Sinus patency was achieved with dural sinus thrombolysis with urokinase. This led to improvement in the limb power while other deficits remained the same. Two days later she developed dense quadriplegia with respiratory muscle weakness requiring mechanical ventilation. Her sensorium remained clear and she had no long tract signs. MRI brain and cervical spine were repeated which showed no additional infarcts. MRV showed re-thrombosis of sinuses; repeated thrombolysis failed to achieve sustained sinus patency. In view of visual loss secondary to papilledema, lumbar CSF pressure was measured and found to be more than 850 mm of CSF. CSF analysis showed 2 lymphocytes, protein of 0.44 g/L and sugar of 0.56 g/L. In view of visual loss secondary to intracranial hypertension, lumbo-peritoneal shunting was performed. Immediately following shunting her pupils reduced in size, reacting briskly to light along with a mild improvement in external ophthalmoplegia and handgrip. A repeat lumbar puncture 3 days after surgery showed normal CSF pressure of 180 mm. A repeat nerve conduction study showed appearance of F-waves in the right upper limb; other parameters remained unchanged. However, in the ensuing days she developed fulminant Klebsiella septicemia and died. Consent for autopsy was refused.
The two cases of angiographically proven ISVT reported here had remarkably similar clinical features, consisting of acute bilateral visual loss, complete internal and external ophthalmoplegia, areflexic flaccid quadriparesis and normal sensorium along with raised ICP. MRI brain and spine showed no abnormalities that could directly account for the deficits. Reduction in CSF pressure was associated with partial recovery suggesting a possible role of intracranial hypertension in the pathogenesis. Though blindness and ophthalmoplegia are well-known manifestations of raised ICP, flaccid quadriparesis is extremely rare.
We initially considered the possibility of midbrain infarction secondary to deep cerebral venous thrombosis as the cause for areflexic quadriparesis with ophthalmoplegia. However, MRI brain, done twice in the second case, showed no lesion in the brainstem. Cavernous sinus thrombosis was excluded on angiography. Various cranial nerve palsies due to raised ICP are well described in the literature. This has been attributed to a direct effect of raised ICP causing distortion or displacement of brainstem structures and or cranial nerves. Kuehnen et al described cases of transverse and sigmoid sinus thrombosis presenting with isolated cranial nerve palsies, presumably due to thrombosis of pontine and medullary veins. But the prompt reversal of oculomotor paralysis in our first case and immediate recovery of pupillary paralysis after the lumbo-peritoneal shunt in our second case favors raised ICP as the cause of oculomotor palsy.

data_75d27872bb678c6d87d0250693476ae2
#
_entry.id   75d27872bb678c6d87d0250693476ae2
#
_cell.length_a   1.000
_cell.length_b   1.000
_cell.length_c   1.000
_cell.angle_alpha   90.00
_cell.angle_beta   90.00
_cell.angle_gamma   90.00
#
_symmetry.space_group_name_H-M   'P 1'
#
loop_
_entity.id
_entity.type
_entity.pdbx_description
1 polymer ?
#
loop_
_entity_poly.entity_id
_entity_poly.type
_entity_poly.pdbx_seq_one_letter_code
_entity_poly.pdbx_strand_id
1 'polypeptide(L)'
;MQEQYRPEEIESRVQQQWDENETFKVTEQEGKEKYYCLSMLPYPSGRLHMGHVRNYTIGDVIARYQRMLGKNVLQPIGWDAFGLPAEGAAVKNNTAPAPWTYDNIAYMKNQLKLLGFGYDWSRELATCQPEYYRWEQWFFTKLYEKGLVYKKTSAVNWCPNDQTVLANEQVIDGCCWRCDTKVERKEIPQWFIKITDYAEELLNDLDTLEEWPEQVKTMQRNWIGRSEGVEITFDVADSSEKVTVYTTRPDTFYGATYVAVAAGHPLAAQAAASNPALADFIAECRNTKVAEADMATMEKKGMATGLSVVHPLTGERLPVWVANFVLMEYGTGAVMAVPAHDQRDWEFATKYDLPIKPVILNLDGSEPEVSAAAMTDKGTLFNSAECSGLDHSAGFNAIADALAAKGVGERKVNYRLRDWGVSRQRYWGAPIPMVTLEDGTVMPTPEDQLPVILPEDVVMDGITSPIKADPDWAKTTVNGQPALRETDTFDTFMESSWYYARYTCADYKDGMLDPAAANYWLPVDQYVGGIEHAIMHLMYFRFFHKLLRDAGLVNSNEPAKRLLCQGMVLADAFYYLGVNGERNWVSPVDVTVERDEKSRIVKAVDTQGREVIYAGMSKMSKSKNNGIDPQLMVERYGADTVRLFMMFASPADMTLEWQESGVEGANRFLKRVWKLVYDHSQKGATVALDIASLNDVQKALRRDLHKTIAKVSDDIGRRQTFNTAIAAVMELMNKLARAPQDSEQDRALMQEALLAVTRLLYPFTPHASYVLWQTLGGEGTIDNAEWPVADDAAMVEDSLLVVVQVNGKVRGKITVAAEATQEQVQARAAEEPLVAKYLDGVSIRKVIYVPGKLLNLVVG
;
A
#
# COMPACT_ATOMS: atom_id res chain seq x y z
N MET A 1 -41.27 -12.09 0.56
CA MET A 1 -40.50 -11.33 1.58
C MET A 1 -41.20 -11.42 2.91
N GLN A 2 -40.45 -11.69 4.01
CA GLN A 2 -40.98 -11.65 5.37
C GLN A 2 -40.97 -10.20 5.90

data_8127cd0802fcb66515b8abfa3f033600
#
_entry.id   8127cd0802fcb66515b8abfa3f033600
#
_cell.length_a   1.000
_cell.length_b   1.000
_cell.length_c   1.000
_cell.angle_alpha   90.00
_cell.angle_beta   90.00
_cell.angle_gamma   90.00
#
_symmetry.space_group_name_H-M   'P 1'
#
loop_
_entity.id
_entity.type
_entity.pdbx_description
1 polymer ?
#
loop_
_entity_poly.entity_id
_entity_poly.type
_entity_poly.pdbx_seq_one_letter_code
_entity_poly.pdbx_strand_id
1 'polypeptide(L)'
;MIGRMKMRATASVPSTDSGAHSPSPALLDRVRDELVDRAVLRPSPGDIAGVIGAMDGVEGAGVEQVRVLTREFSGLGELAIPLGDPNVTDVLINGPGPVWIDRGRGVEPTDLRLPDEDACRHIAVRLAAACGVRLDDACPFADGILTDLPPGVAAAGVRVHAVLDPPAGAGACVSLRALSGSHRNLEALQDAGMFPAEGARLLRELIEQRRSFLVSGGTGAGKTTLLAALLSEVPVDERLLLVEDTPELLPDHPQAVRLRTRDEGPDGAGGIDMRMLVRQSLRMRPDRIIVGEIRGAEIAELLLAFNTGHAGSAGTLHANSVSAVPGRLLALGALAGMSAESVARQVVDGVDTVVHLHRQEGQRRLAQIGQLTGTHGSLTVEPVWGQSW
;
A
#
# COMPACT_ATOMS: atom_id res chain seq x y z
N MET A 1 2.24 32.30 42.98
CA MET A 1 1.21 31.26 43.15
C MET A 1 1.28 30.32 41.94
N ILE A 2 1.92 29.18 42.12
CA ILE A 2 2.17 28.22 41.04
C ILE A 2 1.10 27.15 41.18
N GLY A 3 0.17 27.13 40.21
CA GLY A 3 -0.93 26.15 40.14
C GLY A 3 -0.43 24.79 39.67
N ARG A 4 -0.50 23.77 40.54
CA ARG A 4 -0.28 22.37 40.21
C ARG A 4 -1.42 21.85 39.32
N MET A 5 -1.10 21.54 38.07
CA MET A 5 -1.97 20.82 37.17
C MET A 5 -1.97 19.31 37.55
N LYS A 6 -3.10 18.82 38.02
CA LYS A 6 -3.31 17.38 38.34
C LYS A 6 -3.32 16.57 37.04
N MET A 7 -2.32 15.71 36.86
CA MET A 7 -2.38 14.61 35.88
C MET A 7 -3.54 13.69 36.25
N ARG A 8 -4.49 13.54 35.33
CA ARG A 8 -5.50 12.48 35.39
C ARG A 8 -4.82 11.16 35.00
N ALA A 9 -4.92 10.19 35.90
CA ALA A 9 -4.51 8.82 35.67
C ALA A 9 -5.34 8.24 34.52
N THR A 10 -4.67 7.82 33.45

With a normal MRI of brain and spinal cord, flaccid areflexic quadriplegia in our cases is likely to be due to a lower motor neuron involvement. The inelicitable F-waves with normal peripheral conduction study in our second case supported a radicular involvement. Needle electromyography could not be performed as our patients were on anticoagulants. The normal nerve conduction study in the first case could be due to milder involvement and dilution factor. Minor manifestations of radiculopathy in the form of acral paraesthesias and spinal and radicular pain have been described in patients with pseudotumour cerebri.,,
Recently, Obeid et al reported two patients with extensive radiculopathy due to intracranial hypertension; one patient had pseudotumour cerebri and the other ISVT. Both had papilledema and impending visual loss. Electrodiagnostic study showed features of a diffuse radiculopathy. Both cases were diagnosed initially as Guillain-Barre syndrome (GBS) and were treated with intravenous immunoglobulin without benefit. They responded well to lumbo-peritoneal shunt supporting the view that raised ICP was responsible for the radiculopathy. However, unlike our cases, ophthalmoplegia was absent in these cases. Ophthalmoplegia with quadriplegia as seen in our cases may resemble Miller Fisher- Guillain- Barre overlap syndrome clinically. However our cases had normal CSF protein and nerve conduction study was not diagnostic of GBS in either of them. Longstanding radiculopathy can lead to axonal loss and simulate axonal forms of GBS electro-physiologically also. Though it is well known that papilledema rarely does occur in GBS, cases with atypical or normal electrophysiological study should be viewed with suspicion; CSF pressure testing and MRV or DSA would be advisable to exclude ISVT in such cases.
We suspect that the mechanism of radicular dysfunction is due to elevated CSF pressure distending the subarachnoid space around the nerve roots resulting in mechanical stretching and pressure effect. Enlargement of the spinal subarachnoid space along with distended root pouches has been reported in a patient with radiculopathy due to idiopathic intracranial hypertension. Venous ischemia of nerve roots secondary to impaired venous outflow through the thin-walled radicular veins may also play a role. Motor roots appear to be more vulnerable as weakness was the major deficit in our cases and in those reported by Obeid. We propose that a marked rise in ICP produces a potentially reversible dysfunction of the cranial nerves and spinal nerve roots leading to this unusual clinical syndrome. In our experience, such cases appear to be at risk of irreversible visual loss.
In conclusion, we report that the syndrome of visual impairment, ophthalmoplegia and flaccid quadriparesis in patients with ISVT signifies a markedly raised ICP. Hence, patients with these manifestations should be treated early and aggressively to decrease the ICP to safe levels.